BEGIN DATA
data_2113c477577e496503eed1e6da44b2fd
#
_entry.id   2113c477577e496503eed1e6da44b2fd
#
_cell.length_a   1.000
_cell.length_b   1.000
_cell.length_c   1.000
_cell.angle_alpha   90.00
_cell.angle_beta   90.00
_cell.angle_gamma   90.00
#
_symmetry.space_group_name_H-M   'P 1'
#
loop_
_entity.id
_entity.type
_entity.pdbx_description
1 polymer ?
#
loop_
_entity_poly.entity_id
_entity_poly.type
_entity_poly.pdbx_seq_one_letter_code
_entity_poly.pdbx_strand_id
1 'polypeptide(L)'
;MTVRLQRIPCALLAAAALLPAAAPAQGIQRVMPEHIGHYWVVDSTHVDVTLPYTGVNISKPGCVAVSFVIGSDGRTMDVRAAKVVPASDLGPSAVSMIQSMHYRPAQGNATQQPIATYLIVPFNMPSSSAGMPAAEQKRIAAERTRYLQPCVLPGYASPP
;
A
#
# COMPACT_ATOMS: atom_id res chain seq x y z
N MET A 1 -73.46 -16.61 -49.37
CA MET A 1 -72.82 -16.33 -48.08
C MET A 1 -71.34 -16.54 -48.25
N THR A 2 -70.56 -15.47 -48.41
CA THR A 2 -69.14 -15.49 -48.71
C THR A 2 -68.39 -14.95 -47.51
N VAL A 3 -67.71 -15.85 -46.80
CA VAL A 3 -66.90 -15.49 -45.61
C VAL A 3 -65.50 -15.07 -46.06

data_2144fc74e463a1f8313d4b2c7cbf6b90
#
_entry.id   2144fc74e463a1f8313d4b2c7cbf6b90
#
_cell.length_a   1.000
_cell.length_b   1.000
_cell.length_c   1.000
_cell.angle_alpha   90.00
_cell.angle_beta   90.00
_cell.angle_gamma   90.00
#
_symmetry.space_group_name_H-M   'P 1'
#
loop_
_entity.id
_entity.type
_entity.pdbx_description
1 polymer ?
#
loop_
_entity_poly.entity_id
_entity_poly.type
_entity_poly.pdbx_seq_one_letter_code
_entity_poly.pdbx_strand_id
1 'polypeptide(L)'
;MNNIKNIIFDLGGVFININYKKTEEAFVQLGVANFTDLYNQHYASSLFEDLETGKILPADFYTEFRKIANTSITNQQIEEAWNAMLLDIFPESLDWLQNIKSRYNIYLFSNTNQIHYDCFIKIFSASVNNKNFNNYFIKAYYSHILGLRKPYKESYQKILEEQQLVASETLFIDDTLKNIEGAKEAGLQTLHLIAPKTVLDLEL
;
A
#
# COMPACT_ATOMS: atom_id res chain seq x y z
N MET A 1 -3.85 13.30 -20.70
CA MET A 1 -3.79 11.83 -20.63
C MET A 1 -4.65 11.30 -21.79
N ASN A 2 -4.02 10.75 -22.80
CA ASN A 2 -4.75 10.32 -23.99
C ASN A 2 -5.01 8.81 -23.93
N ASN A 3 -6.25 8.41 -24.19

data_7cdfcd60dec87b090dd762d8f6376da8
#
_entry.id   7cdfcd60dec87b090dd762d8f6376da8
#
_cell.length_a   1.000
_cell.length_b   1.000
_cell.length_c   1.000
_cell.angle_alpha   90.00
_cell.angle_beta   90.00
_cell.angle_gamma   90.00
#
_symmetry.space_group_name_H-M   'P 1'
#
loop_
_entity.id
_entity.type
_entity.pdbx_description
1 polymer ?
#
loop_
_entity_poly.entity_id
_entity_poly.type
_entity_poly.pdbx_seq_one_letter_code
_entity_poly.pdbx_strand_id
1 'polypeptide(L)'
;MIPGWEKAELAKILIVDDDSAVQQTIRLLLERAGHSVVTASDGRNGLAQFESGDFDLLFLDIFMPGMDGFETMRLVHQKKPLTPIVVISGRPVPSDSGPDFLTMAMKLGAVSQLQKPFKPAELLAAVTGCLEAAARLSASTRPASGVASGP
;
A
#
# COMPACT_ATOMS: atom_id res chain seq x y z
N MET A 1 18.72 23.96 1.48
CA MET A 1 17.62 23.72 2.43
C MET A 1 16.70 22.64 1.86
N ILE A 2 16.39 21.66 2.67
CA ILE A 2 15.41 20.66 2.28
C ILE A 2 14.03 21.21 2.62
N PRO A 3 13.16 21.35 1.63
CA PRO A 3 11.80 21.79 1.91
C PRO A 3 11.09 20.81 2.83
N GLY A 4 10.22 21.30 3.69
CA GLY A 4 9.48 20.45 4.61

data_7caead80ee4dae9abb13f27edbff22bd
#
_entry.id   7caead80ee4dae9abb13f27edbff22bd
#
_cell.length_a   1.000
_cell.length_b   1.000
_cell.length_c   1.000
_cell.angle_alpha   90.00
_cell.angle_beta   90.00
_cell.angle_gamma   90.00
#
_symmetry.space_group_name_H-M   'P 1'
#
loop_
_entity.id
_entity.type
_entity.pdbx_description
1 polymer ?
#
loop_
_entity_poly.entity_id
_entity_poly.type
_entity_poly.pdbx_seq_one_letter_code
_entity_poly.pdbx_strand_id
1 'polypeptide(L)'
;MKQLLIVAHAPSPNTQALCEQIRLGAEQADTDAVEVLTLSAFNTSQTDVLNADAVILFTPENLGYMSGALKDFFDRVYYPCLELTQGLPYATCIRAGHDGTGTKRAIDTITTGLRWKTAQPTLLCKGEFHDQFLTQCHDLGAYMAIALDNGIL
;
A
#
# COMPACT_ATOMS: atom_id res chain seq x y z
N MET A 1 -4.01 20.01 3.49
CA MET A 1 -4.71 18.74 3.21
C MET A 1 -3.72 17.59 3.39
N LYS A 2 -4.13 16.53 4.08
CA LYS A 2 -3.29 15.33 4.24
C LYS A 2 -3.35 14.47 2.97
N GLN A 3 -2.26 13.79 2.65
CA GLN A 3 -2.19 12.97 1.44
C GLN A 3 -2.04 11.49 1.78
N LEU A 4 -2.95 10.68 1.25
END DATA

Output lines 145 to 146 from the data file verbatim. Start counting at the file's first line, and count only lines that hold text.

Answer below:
A
#